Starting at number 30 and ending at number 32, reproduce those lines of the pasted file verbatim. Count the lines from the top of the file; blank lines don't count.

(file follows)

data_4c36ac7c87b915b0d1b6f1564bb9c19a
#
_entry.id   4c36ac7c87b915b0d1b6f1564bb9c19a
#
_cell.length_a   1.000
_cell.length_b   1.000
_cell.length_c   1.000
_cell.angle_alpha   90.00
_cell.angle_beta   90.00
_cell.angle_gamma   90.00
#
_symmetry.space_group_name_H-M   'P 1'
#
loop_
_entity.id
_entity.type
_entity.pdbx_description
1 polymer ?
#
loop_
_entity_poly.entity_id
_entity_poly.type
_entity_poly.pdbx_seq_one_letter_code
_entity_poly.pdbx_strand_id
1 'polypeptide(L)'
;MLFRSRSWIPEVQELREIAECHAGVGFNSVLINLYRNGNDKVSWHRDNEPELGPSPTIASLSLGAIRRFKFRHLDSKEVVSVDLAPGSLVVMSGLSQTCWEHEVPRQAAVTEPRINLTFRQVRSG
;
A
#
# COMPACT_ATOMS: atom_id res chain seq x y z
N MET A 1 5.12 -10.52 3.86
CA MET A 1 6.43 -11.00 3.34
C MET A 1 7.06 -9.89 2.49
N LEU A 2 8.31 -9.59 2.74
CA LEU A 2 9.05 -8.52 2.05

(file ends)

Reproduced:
# COMPACT_ATOMS: atom_id res chain seq x y z
N MET A 1 5.12 -10.52 3.86
CA MET A 1 6.43 -11.00 3.34